WHY SCHOOL SPORTS ARE SO IMPORTANT
Angela Drew, Head of Bromley High School, on the importance of sports in school and why the widening gap between state and independent school sporting achievement needs to be addressed
I was not a particularly ‘sporty’ child and my son and daughter’s genetic inheritance was more likely to lead them to a love for 19th century novels than endow them with hand-eye co-ordination and stamina. However, the provision of sport did play a significant role in the selection of their prep schools because I wanted my children to enjoy the exercise and healthy competition that is central to the experience of independent school life.
School sport is the perfect channel for the boundless energy of junior school pupils but sport is also expensive. To employ expert coaches and maintain excellent facilities requires a sustained financial commitment. As Head of an independent girls’ school, I often find that talented girls from local state primary schools express an enthusiasm for sport and a real eagerness to try out our extensive sporting facilities, yet may have never played in a competitive fixture against another school.
Much was made of the over-representation of independently educated sportsmen and women in Team GB – a third of medal winners came from fee-paying schools
Last year’s Olympics has been the cue for much soul searching about the legacy of the London Games only four years ago. Much was made in 2012 of the over-representation of independently educated sportsmen and women in Team GB, with a third of medal winners coming from fee-paying schools (many of whom benefited from bursaries and scholarships). From 2012 to 2016, the privately educated proportion of Team GB has risen from 20% to 28%.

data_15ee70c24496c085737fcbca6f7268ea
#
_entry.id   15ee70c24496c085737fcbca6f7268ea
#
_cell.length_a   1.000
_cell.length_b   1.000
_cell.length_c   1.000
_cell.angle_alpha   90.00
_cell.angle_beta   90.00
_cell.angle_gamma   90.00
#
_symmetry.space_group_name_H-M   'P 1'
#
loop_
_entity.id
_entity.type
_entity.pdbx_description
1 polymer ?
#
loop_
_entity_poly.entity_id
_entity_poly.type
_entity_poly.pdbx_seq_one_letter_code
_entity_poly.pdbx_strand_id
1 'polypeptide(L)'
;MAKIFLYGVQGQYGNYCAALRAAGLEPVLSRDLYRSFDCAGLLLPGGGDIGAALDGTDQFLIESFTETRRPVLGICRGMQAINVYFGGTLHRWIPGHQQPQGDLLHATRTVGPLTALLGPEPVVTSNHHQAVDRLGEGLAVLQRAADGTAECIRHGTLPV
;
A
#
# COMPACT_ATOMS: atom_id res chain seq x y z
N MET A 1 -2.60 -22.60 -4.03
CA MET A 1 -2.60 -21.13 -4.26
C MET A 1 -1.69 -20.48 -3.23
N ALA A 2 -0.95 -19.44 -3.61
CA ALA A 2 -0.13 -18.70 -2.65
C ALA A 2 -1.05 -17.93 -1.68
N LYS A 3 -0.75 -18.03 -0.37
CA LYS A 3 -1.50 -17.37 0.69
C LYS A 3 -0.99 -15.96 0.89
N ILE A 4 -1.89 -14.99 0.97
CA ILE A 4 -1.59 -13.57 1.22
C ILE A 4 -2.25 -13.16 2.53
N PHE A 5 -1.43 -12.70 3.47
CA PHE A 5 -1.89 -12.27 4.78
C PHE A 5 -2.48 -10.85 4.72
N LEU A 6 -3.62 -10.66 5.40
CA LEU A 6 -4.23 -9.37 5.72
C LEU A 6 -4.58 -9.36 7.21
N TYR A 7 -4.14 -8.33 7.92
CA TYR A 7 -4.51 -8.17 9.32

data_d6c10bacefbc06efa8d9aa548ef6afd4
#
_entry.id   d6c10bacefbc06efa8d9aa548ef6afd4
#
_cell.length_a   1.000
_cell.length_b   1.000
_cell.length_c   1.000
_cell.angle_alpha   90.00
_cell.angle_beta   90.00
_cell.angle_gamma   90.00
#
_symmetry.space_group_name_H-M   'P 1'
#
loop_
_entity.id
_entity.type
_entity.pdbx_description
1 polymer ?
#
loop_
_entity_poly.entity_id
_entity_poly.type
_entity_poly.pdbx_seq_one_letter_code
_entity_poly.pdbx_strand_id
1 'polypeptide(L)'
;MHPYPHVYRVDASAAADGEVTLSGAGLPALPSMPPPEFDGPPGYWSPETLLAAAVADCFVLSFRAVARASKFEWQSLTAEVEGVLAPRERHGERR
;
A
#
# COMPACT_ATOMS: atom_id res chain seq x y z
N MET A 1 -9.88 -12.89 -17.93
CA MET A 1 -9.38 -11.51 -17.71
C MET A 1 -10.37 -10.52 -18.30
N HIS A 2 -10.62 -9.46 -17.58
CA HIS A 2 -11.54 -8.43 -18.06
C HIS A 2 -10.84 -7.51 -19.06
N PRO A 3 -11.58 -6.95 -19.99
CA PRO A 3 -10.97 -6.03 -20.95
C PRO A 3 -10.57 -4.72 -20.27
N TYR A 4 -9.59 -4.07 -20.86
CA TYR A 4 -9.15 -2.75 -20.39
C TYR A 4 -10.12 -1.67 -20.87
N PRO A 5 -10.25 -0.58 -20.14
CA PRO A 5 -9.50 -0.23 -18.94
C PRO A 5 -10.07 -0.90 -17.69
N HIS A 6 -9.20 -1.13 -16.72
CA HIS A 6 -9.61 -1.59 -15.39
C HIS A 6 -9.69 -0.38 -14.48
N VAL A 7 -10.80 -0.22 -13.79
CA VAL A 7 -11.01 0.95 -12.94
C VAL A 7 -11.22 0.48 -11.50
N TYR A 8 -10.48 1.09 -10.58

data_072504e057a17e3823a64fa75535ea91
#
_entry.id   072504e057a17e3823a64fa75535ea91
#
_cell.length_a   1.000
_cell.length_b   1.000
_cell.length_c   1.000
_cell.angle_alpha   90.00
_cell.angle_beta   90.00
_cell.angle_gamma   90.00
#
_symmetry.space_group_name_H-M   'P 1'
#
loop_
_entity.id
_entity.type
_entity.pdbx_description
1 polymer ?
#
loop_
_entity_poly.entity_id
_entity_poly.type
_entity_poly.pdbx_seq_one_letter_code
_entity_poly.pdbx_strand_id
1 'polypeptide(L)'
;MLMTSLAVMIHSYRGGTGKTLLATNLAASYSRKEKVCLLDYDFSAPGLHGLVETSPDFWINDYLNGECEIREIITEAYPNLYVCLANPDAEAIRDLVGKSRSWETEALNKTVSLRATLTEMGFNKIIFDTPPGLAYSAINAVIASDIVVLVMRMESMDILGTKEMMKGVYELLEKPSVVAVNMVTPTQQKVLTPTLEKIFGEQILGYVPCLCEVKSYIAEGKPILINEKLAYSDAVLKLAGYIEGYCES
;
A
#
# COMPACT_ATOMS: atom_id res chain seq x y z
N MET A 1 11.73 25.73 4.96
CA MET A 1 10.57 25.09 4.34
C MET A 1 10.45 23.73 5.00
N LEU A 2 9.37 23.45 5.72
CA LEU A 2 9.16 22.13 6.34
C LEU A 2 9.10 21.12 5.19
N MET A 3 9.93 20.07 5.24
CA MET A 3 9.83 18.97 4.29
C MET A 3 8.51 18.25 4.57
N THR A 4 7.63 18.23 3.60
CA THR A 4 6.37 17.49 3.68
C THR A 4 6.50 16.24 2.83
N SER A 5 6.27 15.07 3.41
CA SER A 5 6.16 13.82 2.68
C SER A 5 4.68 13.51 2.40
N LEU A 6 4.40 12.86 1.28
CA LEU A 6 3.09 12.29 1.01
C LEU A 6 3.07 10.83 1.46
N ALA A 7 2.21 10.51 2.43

For many parents, the only way of giving their children the chance for sports to be a natural part of daily school life is to select an independent prep or junior school. In reality, much of the under representation of state school pupils in sport from District and County level upwards is related to facilities and funding.
Despite continued protestations that money is being invested in sport in schools (some £320 million promised for this year through the primary PE and sport premium), vital school playing fields continue to be lost to development with 95 school fields sold off in the 3.5 years following the 2012 Games – that’s two playing fields a month. There has also been a dramatic drop in the number of grass-roots sports coaches capable of teaching school sport with a drop of 65% in Level One coaches between 2011 and 2015 and a drop of 23% in more advanced Level 2 coaches.
Despite continued protestations that money is being invested in sport, vital school playing fields continue to be lost to development
Crucially, the primary commitment of independent schools to sport is participation and enjoyment. Schools are not fundamentally driven by a desire to create a small number of elite athletes but to provide opportunities for all pupils to participate as a foundation for a healthy lifestyle. It’s also a great way to build character and resilience.